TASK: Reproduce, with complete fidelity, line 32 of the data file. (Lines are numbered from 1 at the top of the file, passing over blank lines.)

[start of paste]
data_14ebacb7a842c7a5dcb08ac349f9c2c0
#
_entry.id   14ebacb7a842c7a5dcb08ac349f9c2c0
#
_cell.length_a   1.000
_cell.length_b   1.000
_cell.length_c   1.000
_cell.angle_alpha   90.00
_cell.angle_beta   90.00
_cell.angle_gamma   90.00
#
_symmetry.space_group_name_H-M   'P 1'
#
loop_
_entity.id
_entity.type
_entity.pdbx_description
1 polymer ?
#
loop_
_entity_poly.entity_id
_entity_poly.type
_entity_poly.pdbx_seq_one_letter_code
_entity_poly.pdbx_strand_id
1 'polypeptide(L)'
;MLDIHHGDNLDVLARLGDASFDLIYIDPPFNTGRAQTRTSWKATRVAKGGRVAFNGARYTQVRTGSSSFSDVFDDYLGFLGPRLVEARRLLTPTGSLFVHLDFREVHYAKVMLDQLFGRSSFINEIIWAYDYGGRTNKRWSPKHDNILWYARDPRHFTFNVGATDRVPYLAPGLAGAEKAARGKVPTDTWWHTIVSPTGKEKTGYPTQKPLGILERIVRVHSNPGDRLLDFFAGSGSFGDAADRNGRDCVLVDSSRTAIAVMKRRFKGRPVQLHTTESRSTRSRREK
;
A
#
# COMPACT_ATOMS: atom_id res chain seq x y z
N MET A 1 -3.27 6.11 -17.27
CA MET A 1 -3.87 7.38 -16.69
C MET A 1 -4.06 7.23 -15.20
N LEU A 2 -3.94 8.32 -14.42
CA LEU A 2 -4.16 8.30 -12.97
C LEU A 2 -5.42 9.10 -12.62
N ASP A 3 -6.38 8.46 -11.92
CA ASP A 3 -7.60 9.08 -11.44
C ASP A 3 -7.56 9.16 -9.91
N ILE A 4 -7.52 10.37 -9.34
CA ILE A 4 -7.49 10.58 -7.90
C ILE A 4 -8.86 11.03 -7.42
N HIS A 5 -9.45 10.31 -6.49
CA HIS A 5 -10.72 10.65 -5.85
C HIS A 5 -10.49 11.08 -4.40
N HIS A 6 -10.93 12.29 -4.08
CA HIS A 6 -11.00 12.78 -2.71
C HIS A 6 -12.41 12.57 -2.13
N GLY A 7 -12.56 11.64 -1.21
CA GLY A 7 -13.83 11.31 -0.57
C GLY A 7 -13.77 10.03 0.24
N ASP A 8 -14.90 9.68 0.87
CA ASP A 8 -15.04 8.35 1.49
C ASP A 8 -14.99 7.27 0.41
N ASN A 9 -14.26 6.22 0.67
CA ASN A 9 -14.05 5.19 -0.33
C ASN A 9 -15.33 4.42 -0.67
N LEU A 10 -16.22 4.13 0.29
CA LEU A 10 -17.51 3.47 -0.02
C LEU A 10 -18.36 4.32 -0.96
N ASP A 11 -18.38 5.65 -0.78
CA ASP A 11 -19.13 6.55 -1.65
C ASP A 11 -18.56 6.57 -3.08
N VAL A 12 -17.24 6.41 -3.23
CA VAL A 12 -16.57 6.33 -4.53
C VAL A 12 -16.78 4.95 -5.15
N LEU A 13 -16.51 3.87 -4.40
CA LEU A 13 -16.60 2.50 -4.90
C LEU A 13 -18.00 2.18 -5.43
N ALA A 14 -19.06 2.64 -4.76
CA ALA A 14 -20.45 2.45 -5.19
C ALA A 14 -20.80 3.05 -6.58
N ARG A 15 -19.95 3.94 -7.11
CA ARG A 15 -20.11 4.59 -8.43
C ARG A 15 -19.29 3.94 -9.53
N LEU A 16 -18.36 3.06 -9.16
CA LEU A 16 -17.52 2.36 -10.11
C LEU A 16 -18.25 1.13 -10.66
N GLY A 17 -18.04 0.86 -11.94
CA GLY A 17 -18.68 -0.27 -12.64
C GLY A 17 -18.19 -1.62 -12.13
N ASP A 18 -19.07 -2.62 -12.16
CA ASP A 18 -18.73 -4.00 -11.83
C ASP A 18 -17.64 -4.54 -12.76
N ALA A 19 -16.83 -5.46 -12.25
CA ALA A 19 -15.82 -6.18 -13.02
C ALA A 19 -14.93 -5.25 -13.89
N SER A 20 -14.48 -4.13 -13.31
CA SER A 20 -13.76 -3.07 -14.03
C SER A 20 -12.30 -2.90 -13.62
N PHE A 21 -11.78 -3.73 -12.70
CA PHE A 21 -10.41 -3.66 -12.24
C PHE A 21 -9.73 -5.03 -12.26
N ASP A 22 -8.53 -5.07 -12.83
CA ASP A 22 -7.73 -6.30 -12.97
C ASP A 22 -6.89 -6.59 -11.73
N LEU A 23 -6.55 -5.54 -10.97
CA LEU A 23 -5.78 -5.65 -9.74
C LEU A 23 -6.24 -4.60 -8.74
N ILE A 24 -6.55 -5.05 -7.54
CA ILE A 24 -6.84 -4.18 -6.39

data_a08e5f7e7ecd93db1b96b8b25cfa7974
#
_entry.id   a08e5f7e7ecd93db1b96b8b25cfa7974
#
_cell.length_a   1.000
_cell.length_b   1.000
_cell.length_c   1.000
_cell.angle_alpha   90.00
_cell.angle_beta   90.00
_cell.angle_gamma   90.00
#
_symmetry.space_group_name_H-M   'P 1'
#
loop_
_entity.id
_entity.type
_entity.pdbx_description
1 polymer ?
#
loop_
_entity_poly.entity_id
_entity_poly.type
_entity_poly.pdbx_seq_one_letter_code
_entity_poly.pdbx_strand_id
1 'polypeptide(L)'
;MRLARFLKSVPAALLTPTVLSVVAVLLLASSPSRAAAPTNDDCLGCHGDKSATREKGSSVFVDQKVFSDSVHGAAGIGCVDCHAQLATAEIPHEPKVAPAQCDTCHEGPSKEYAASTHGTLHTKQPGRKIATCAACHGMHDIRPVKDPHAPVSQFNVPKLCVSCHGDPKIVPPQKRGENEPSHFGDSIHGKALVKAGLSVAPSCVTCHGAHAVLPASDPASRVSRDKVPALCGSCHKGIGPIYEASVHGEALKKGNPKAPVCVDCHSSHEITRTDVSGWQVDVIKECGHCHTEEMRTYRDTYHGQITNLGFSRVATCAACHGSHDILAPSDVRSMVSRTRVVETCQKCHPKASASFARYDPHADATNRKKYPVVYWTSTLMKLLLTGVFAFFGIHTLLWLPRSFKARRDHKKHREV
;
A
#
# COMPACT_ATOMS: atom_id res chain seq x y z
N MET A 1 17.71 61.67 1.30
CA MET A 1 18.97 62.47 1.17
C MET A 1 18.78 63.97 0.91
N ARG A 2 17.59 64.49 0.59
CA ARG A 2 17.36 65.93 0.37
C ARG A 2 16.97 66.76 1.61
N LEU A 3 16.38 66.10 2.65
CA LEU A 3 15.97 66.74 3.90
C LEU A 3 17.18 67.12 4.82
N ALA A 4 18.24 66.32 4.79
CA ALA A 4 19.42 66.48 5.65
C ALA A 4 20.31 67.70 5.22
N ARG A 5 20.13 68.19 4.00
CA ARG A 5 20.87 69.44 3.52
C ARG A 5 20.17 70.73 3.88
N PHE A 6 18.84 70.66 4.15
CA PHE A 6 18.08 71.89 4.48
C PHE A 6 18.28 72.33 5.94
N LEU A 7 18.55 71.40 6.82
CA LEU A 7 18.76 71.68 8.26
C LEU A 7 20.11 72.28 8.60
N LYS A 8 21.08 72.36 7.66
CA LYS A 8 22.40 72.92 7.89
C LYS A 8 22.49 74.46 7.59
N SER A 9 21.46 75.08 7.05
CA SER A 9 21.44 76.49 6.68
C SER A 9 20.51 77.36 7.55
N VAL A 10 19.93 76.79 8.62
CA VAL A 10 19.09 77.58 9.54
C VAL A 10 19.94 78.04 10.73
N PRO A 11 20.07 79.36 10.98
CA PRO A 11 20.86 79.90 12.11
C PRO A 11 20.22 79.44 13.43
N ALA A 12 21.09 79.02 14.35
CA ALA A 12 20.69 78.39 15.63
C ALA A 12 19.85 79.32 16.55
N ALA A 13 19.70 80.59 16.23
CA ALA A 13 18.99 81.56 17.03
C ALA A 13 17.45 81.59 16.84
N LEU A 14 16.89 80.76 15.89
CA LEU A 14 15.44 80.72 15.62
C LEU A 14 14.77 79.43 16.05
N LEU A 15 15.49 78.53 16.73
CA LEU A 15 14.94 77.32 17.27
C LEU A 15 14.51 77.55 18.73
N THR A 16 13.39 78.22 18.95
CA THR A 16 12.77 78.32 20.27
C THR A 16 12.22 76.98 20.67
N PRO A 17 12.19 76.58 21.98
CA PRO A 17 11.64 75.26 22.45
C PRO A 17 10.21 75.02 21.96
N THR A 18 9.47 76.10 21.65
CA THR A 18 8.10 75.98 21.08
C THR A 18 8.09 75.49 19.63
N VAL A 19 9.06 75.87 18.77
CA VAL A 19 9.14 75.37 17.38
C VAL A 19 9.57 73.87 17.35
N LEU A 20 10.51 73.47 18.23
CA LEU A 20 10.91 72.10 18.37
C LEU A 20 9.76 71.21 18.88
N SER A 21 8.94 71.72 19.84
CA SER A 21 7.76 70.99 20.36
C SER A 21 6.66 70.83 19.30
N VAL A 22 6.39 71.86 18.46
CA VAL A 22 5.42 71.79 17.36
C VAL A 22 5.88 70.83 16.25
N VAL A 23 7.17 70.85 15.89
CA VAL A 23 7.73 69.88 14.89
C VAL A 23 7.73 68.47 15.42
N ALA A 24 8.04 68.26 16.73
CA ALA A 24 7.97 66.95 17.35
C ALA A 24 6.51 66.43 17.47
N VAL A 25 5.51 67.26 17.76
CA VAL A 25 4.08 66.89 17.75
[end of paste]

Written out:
CA MET A 1 -3.87 7.38 -16.69